Taking to heart the recommendations in my assessment from the part A training I promised myself I would try as often as possible to firstly get to a gym, and secondly get on the water as much as possible.
However, first I had some work to do in Barbados - which I had also lined up to have a quick break with the family. It was planned to get as much "boat time" as the cricket would allow.
The first chance I had was an afternoon trip on a 60 foot catamaran, where 12 people from our hotel had chartered the boat for a sailing trip up the West Coast, with stops for swimming with turtles and a wreck dive.
Our captain Nick was a typical old school "captain". He looked about ten years older than he was (38) because of being out in the sun all day, and had been sailing since he was 4, and commercially since he was 14. He seemed surprised to have one of his guests asking if they could crew for him-the usual deal was most guests got on the boat, drank incessantly, had a few swims when they stopped and then got off the boat at the end.
The extra training I received on board was not quite as intense as it had been on Blackadder, as Nick thought it important that most sailing be done with a beer in hand, and I was keen to listen to all sailing advice I received!! (I will say here that no beers were had by him or the paid crew during the trip - it was their job he said, but when they went sailing without guests beer was never out of their hands).
Anyway with a cold Banks in hand, I watched as we cast off, and then once out of Bridgetown harbour we let the sails out. The boat was 30 years old but had been designed well, and could be sailed almost singlehandly. Suffice it to say I had no problems sweating the staysail and the mainsail singlehandly whilst in the cockpit. They were extremely light in comparison with the clipper sails and after tying off I had my first experience of lazy sailing.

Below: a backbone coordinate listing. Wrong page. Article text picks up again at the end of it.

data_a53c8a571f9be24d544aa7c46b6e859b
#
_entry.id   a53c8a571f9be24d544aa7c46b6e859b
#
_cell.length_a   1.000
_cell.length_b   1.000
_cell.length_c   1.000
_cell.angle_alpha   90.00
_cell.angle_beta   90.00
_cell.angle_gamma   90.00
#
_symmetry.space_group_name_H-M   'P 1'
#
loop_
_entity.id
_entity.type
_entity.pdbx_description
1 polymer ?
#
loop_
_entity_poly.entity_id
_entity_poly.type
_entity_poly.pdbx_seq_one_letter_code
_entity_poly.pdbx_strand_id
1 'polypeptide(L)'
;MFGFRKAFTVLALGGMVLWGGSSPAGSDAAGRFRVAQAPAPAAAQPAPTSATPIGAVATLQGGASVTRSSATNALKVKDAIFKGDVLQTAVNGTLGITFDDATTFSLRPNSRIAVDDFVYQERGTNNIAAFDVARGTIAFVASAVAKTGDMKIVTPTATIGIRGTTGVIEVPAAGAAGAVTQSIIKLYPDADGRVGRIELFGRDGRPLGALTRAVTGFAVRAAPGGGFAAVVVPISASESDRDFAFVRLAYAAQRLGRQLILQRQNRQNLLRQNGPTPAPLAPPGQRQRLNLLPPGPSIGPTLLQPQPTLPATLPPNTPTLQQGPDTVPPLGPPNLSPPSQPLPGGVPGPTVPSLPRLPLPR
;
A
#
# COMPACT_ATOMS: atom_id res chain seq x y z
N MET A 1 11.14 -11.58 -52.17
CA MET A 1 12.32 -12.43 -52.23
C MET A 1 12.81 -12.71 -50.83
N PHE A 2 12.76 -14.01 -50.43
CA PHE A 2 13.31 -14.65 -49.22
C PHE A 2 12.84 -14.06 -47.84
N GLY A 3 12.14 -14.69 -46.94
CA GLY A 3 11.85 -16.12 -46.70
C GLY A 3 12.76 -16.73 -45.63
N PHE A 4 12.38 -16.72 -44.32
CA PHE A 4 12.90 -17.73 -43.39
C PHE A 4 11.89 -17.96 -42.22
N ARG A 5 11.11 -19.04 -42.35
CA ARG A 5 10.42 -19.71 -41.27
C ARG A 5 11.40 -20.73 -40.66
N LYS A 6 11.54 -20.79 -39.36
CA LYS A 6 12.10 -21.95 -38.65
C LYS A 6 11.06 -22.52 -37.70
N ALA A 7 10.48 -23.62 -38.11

Lazy sailing is in effect setting the sails just the once and then heading the way the wind takes you-we had an end goal in mind, somewhere where the prevailing wind would easily take us.
I was asking about the twins masts and checking which sails were which. I remember being told the middle mast was not a missen mast...but never heard what it was, as I was interrupted by another Banks arriving.
Chatting with Nick it became apparent that he still loved sailing whole-heartedly. The repetitiveness of the cruising (like the one we were on) was made up for by the changes in sea conditions, views and indeed the people he met. To be fair he seemed to think that taking bikini clad beauties on a boat in the Caribbean was a fine life-and I struggled to find a flaw in his logic.
I mentioned that during the race no alcohol was allowed on board-he said "there's always a way-smuggle the beer on board in empty shampoo bottles." It struck me that my crew mates would find it strange that I had quite so much shampoo for 5 weeks-they would probably think I had a hair fixation or something!